Alumni Spotlight: Netreia McNulty McCoy from Higher Education

McNulty McCoyNetreia McNulty McCoy, Ed.D. graduated from UNT's College of Education in August 2014. That same month, she joined The Suder Foundation as Director of Campus Relations and Programming. In this role, McNulty McCoy collaborates with coordinators at seven different universities, including University of Kentucky and Washington State University, to deliver high-impact, supportive programming for first-generation college students.

Tell us a little about yourself and where you are now.

"Right now, I think I'm in a good space in my career. Starting as a first generation college student, then going to UT Dallas, then turning around and going to North Texas to work in student affairs while pursuing on my graduate degrees. All of that has given me the opportunity to see different things, meet different people, travel, and network with the bigwigs. I think that has shaped me. So I can really appreciate every experience I have."

How did your time at UNT prepare you for working in the field of student affairs?

"The relationship with my professors. My professors didn't just teach but gave professional insight that, at first, made me first think 'Oh, I really don't need to know that,' but then it comes up and I realize 'Oh, I did need that...'"

"And the research you do in grad school, it really does help you in student affairs – when someone is like, 'Hey, I want to try this new program, has anyone else done it?' and then you have that research mindset, because you have to think, 'Alright, where do I find this information?'"

Are there any faculty members who played a role in your success?

"This is not because she was my dissertation chair, but I actually love Dr. Barbara Bush. Halfway through my master's program, she asked me, 'So, are you going to get a doctorate?' And I looked at her, 'No, why...no, no, I'm not.' And she challenged me, 'Well, why not?' Just the curiosity of her, throwing that question out and piquing my interest, and in her own way saying, 'I'm not really asking you, I'm telling you you're going to get a doctorate.'"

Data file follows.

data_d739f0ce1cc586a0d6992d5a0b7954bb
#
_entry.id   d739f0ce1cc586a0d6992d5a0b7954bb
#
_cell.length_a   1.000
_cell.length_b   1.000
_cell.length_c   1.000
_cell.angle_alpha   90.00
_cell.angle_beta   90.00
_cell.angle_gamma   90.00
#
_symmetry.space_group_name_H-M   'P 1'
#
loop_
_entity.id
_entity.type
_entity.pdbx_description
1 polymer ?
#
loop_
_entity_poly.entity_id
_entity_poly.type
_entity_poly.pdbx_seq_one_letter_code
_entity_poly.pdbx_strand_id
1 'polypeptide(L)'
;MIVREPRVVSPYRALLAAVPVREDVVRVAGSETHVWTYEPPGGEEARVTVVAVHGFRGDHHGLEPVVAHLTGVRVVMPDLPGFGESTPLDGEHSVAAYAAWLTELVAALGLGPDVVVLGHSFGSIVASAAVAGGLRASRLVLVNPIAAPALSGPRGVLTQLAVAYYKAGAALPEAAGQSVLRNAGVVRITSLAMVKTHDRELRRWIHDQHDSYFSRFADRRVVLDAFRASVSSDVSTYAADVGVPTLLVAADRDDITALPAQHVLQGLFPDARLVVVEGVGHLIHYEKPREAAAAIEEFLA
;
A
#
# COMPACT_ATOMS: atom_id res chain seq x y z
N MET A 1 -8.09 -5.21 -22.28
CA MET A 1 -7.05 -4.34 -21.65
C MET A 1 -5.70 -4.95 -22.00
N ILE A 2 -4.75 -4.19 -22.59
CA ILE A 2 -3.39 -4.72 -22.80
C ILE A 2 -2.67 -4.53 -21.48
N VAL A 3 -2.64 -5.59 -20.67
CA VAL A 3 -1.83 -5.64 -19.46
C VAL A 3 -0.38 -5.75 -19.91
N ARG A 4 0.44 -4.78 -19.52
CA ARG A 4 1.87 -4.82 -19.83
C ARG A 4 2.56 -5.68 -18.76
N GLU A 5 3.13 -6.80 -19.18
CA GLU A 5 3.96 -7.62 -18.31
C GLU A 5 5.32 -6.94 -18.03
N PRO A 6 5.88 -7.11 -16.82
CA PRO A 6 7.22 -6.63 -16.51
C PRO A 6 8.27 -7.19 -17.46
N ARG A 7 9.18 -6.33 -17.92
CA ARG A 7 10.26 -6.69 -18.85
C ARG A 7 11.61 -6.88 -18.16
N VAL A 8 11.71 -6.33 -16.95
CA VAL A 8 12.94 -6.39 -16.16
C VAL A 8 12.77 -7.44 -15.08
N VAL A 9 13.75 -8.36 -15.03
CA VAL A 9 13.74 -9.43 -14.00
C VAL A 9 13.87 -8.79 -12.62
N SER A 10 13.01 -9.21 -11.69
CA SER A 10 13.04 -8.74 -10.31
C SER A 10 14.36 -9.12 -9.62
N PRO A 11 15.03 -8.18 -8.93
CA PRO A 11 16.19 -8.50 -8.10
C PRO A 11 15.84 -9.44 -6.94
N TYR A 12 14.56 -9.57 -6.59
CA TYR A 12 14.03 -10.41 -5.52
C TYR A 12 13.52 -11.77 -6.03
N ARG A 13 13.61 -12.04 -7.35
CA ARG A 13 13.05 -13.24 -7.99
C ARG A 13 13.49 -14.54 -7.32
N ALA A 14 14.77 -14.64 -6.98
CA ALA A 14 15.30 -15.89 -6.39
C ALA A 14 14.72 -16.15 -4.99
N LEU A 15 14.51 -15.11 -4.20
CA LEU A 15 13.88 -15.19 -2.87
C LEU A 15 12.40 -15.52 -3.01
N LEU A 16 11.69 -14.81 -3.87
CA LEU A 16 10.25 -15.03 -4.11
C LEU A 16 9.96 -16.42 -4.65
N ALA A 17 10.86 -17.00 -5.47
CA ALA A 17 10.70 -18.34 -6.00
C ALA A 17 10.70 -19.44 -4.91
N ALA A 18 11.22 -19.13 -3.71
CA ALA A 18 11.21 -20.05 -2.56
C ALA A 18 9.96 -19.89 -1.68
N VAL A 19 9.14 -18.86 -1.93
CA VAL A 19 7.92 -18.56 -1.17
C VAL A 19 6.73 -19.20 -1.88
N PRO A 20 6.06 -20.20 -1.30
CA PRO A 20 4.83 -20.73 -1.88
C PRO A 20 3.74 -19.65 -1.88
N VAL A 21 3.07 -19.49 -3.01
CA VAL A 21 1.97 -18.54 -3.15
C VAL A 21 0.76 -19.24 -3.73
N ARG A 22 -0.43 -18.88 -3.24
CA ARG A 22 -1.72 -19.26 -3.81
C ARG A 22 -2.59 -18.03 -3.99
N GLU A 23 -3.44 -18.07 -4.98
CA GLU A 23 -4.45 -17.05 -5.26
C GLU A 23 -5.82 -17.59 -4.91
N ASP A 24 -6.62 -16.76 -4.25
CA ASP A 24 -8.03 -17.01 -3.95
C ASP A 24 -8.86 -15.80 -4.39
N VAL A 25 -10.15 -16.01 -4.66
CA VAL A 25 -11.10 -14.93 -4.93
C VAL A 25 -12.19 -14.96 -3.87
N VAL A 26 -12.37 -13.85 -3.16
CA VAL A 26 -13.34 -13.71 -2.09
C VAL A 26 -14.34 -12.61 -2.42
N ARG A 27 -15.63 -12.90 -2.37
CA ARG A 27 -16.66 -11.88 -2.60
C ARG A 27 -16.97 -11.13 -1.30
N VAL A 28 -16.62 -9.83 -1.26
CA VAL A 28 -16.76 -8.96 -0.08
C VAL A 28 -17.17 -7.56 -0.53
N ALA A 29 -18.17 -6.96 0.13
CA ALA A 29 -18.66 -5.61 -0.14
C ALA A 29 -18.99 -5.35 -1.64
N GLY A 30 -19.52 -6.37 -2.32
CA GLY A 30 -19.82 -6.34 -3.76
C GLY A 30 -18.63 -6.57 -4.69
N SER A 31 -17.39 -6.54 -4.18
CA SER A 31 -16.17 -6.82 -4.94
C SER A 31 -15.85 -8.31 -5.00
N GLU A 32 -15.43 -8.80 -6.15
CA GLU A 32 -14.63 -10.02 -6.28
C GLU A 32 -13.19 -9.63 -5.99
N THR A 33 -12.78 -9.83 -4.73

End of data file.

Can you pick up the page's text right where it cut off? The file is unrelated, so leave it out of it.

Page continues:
What challenges did you face while pursuing your degrees?

"Trying to work full time, trying to work with problems that come up, and just remembering that going after the degree is a good thing. Especially in the middle of the degree, you just wonder if it's worth it. It's that mental challenge, telling yourself that the commitment and sacrifices you are making are worth it, and will be worth it in the end."

What advice would you offer to someone seeking a career in your field?

"Make the most of your educational experience and your professional experience. What I mean is those who are in undergrad, figure out what your passion is and what drives you, and make the most of that. If you know that you like student affairs in your junior or senior year, get that experience in orientation, judicial affairs, advising, student programing, whatever experience you can get, then pick a graduate program that works for you."

What inspires you?

"Honestly, the success of others. I worked in student affairs for nine years. And when you start working with students, and you can see them growing from where they are, to where they want to be. From a naïve freshman, to this curious sophomore, to this busy junior, to this graduating senior. And to hear them saying 'Ms. Netreia, I want to do this' and being able to respond, 'Well okay, let's get it done,' is amazing. Even with the hard cases, where I have to answer, 'I know that you say you want to do this, but is this the best decision?' and help them in making that hard decision. It's not about me, it's really about them."

What do you look forward to most about the future?

"I just love to see how new programs are developing, the outreach and the trends that you are seeing in research. Where I am now, going from student affairs to non-profit but still working with education, it's given me a different view. Now I'm looking specifically at first-generation college students, how these students are adapting to campus, the support they need, the parental component that they have, the mentoring component that we have. It's looking at higher education in a way that I never thought I would have the opportunity to do."

Learn about McNulty McCoy's undergraduate academic experience through the Dallas Morning News. The newspaper chronicled her educational journey beginning in 2001 with her freshman year at the University of Texas at Dallas.

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By Jessie Laljer, UNT's College of Education Development and External Relations Office
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